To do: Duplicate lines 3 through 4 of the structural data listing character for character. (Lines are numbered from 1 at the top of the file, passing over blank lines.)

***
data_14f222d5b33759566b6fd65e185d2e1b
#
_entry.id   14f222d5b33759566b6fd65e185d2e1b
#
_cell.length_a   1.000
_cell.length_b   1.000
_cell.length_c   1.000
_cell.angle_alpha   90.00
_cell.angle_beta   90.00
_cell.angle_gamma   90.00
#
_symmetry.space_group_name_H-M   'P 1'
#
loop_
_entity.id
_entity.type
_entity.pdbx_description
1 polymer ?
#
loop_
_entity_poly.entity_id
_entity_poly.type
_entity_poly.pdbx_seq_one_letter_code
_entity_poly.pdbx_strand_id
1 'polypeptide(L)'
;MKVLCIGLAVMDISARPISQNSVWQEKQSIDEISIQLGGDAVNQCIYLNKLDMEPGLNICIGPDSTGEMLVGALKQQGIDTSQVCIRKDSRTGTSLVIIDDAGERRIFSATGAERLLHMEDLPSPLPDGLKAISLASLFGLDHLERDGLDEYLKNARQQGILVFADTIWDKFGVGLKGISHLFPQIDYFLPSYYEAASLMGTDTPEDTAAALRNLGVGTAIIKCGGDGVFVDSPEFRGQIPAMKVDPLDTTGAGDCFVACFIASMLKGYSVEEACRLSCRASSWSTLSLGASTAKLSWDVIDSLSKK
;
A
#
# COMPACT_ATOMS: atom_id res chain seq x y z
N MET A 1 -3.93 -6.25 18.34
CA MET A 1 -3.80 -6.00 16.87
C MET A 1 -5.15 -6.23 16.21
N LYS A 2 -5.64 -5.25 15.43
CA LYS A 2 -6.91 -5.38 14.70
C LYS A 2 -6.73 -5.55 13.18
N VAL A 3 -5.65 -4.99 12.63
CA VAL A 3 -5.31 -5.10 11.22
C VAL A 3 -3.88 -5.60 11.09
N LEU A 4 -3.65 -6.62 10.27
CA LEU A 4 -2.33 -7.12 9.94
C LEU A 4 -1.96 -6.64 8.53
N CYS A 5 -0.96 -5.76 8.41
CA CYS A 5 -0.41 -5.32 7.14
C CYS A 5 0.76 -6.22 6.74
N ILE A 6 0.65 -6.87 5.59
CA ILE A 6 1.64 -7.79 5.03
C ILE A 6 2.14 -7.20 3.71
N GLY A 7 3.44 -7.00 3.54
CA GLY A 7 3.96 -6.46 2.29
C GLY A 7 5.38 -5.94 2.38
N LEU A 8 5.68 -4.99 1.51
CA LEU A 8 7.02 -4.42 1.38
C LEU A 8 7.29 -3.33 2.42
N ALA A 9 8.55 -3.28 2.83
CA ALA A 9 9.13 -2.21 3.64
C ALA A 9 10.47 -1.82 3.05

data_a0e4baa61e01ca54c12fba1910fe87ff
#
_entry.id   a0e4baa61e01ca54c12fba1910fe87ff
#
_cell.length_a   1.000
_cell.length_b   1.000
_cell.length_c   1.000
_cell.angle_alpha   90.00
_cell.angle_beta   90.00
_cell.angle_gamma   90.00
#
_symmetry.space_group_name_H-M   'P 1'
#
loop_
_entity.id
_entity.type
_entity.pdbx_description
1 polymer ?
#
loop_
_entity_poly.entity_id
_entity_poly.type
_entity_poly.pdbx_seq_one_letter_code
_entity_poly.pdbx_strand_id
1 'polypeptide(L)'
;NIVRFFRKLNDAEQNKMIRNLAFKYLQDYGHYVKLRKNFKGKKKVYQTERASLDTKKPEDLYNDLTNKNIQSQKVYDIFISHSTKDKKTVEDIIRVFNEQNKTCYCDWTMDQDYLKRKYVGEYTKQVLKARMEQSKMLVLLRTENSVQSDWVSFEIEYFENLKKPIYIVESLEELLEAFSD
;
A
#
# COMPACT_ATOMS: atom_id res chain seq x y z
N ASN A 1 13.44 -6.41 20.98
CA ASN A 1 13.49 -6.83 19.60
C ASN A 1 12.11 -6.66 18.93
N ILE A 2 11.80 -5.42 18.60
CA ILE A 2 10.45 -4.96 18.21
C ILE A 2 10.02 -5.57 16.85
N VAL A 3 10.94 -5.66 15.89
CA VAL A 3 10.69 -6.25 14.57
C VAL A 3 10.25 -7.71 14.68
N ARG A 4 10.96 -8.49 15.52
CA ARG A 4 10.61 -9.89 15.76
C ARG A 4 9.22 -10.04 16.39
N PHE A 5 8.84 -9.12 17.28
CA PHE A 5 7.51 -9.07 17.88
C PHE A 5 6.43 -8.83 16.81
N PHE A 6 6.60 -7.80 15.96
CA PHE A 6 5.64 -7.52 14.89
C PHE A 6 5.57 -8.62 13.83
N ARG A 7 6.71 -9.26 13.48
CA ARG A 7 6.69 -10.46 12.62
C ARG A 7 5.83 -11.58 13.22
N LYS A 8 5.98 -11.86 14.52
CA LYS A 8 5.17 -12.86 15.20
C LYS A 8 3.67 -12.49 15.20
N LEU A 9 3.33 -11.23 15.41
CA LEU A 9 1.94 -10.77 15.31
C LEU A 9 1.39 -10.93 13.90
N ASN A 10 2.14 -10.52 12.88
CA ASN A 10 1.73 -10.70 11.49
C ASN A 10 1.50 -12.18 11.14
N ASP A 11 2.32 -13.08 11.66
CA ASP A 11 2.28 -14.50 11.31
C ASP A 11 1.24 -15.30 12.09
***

_entry.id   14f222d5b33759566b6fd65e185d2e1b
#